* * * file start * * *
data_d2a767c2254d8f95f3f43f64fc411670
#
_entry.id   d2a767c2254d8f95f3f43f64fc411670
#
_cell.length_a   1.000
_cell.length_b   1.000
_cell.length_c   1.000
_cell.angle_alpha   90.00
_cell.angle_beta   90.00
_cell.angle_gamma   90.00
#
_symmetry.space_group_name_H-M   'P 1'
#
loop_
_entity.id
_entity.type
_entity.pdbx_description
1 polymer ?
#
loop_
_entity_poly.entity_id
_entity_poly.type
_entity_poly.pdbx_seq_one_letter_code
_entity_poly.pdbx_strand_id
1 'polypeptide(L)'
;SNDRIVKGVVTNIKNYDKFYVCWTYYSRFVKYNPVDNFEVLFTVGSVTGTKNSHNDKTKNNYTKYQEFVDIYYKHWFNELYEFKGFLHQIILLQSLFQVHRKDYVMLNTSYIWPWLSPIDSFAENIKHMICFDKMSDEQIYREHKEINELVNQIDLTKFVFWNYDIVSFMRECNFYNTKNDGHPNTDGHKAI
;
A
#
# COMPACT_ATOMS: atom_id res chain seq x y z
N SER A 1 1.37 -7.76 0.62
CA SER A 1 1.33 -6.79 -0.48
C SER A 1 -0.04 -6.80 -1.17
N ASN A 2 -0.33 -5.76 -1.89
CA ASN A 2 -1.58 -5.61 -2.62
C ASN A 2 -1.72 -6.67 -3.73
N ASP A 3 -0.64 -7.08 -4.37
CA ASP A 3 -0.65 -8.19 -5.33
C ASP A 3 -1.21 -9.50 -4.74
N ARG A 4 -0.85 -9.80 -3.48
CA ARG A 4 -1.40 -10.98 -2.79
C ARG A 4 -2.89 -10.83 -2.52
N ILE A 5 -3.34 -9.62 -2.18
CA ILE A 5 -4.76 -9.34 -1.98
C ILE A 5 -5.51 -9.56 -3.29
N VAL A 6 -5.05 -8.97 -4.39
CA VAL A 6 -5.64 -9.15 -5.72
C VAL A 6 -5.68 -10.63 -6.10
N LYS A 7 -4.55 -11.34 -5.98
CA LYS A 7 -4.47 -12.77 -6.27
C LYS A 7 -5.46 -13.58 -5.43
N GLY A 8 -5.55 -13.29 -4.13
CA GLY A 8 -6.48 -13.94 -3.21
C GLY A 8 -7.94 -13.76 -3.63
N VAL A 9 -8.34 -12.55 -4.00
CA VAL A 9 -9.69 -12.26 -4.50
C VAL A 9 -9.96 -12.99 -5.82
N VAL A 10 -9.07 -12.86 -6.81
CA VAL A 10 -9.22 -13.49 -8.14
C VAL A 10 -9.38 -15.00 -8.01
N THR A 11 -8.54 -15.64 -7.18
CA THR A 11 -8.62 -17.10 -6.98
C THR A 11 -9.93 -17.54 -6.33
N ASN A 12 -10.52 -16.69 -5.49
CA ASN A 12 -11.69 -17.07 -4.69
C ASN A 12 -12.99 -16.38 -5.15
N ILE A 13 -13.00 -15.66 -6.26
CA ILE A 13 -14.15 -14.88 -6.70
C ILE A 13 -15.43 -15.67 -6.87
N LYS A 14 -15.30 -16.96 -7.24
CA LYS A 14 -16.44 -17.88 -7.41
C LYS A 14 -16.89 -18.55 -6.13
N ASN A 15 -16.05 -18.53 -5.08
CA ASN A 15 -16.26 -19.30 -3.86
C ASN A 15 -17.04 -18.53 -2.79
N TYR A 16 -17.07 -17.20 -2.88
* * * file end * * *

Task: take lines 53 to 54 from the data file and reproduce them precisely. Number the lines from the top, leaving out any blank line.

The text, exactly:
CA GLY A 8 -6.48 -13.94 -3.21
C GLY A 8 -7.94 -13.76 -3.63